(A version of this Health Alert was published by Forbes.)
When we say health care operates in silos, we mean a patient’s cardiologist, psychiatrist, and general practitioner have no idea what each other are doing. Or that the individual departments in a hospital have no idea what each other are doing. Or your new family doctor has no idea what former doctors did to you, and you have to fill in a sheet on a clipboard in the waiting room with decades-old information you barely remember or even understood when former doctors told you.
“Connected care” is supposed to break down these silos. Is telehealth doing it? Probably not. Let me illustrate with an alternative history of consumer banking. Suppose I told you (sometime in the 1970s) that you would no longer have to go to a branch during bankers’ hours to withdraw cash. You could do it 24/7 at a machine called an ATM. However, the ATMs would be operated by different banks than the branches. You would need to have at least one account at a bank with branches and one other account at a bank with ATMs. That would not be very efficient. However, that seems to be the way telehealth is evolving.
Teladoc, Inc. will release its quarterly and annual earnings after the closing bell today. Founded in 2002, Teladoc is the longest established telemedicine provider in the U.S. Its business is to offer video consultations with physicians and psychotherapists. Enterprises like Teladoc have attracted a lot of funding over the last few years.
In a recent report, Accenture estimates the number of (what it calls) “on-demand” health service companies grew from four in 2010 to 42 in 2014, while investment grew at a compound annual growth rate of 224 percent. During the period, on-demand health ventures have attracted about three quarters of a billion dollars of investment, of which $639 million was in primary care.
Teladoc has a number of interesting competitors: Doctor on Demand, Sherpaa, and MD Live are generalist services that have attracted venture funding. There are also specialty services, such as Spruce for dermatology or TalkSpace for talk therapy. There is even the I.V. Doc, which offers a quick online consultation with a physician, followed by a mobile nurse showing up to administer intravenous hydration with medication and vitamins. The I.V. Doc happily promotes its service as a therapy for hangover, among other ailments.
However, Teladoc is the only one to have gone public, so we know more about Teladoc than the others. It went public last July at $19, popped 50 percent to $28.50 the same day, and drifted back down to its offering price by October. At time of writing it was trading around $13.50. Although still unprofitable, Teladoc’s business is growing fast. In January, the company gave earnings guidance for the year. Total revenues were forecast at around $77 million to 77.5 million, a 77 percent increase over 2014. Visits in 2015 were more than 575,000, a 92 percent increase over 2014. For 2016, Teladoc forecasts both revenues and visits will increase by over half in this afternoon’s earnings report.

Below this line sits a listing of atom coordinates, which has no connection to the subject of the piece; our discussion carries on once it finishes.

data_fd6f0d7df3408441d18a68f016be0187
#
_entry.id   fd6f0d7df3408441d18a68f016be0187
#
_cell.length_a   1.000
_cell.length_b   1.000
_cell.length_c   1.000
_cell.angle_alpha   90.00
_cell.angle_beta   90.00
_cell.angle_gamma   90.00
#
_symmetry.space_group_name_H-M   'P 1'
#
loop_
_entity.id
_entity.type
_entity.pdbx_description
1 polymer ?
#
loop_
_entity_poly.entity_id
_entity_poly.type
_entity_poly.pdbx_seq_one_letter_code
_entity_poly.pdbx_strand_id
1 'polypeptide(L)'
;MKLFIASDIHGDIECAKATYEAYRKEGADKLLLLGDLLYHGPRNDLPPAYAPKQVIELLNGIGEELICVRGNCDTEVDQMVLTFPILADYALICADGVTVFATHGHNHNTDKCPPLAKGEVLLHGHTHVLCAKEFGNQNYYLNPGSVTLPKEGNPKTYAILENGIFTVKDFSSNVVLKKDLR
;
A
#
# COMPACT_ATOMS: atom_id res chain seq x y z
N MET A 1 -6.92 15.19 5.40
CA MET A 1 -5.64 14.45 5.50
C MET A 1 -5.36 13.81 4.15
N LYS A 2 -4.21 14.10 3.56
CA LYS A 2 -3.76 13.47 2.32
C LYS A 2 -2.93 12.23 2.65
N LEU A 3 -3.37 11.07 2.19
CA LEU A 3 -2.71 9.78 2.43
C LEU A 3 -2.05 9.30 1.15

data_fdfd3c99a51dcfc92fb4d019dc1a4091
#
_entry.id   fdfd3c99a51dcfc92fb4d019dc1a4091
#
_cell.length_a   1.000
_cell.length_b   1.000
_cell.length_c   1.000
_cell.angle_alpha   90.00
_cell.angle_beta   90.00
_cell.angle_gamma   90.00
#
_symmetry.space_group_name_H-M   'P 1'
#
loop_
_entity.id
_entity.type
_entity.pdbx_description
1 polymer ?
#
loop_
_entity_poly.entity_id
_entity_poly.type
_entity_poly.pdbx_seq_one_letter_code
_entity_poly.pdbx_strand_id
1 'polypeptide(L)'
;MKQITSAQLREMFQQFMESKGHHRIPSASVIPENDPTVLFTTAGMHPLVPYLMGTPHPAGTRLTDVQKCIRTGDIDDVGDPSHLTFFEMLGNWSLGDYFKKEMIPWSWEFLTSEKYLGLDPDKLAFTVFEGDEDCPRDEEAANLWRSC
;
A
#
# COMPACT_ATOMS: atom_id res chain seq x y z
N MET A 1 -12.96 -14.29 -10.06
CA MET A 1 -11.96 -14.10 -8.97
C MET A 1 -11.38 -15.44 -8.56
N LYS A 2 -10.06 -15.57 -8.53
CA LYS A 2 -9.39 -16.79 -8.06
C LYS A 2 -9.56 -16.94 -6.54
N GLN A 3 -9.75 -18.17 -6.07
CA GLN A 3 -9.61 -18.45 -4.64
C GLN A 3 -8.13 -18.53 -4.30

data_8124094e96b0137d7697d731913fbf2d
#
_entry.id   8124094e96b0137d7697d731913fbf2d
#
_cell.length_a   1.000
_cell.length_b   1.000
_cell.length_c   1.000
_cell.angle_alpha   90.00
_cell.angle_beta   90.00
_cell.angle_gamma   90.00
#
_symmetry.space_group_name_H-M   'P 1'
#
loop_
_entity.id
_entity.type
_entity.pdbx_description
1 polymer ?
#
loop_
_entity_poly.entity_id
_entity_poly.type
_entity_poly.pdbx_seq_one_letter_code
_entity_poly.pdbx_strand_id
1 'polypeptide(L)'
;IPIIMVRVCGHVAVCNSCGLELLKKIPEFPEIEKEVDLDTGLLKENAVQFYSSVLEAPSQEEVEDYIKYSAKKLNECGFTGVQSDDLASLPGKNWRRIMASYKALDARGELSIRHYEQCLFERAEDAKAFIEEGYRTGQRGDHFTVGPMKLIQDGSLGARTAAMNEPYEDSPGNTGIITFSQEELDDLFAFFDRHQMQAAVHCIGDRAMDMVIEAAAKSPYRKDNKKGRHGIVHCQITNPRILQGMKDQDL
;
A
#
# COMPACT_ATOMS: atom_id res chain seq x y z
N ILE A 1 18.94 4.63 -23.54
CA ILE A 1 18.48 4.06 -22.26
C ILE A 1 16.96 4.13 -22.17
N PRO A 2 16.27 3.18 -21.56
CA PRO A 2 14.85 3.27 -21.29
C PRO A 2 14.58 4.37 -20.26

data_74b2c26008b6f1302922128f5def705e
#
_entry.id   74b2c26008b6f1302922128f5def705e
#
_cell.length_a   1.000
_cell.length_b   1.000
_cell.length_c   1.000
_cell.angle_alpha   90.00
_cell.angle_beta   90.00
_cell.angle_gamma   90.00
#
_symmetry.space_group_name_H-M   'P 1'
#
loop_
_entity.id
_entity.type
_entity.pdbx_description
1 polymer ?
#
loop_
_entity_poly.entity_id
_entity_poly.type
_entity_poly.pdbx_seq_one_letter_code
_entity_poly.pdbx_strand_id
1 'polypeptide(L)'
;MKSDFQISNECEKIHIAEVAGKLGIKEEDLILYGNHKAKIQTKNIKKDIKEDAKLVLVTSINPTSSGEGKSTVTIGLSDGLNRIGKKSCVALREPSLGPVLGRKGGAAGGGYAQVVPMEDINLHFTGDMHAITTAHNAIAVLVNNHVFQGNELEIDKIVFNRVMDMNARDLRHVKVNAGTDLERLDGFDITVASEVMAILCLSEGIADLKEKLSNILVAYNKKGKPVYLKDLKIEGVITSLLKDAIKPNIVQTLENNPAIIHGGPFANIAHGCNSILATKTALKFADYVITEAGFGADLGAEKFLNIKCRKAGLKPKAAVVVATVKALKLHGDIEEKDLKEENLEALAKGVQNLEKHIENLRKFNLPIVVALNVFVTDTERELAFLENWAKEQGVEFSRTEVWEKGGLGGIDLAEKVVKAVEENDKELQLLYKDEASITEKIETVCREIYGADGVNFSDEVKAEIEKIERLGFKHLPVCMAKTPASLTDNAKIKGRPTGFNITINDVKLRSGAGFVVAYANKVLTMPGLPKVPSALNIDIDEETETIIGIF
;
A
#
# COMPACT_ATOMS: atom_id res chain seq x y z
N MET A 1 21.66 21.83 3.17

So, things seem to be going smoothly, for Teladoc and the industry generally. Most of Teladoc’s revenue is from recurring large-group subscriptions, and its peers seem to have similar business models. When employers and health insurers contract with telehealth providers, they are offering their beneficiaries the opportunity to consult with doctors who are not their primary doctors, outside doctors’ normal hours.
Is that “Connected Care”? Not really. Telehealth providers appear to be willing to send you a note that you can carry to your primary doctor, but not to collaborate substantively with primary-care doctors. In a properly functioning market, it is unlikely telehealth providers would contract with employers and insurers and promote their own brands to patients. Instead, they would contract with primary-care providers. The telehealth physician and the primary-care physician would make a team. (Similarly, ATMs are often not owned and operated by banks, but leased from white-label third parties.)
There are a few examples of telehealth being integrated into primary care, illustrated recently by a number of case studies highlighted by the Council of Accountable Physician Practices. However, it does not appear to be emerging as the consensus model.
Telehealth services are clearly beneficial. The odd way the market is developing is due to our over-reliance on third-party payers, especially employers, insurers, and government, to determine who gets paid in health care. If patients controlled more health spending directly, the market for telehealth would surely grow in a more obviously efficient and effective way.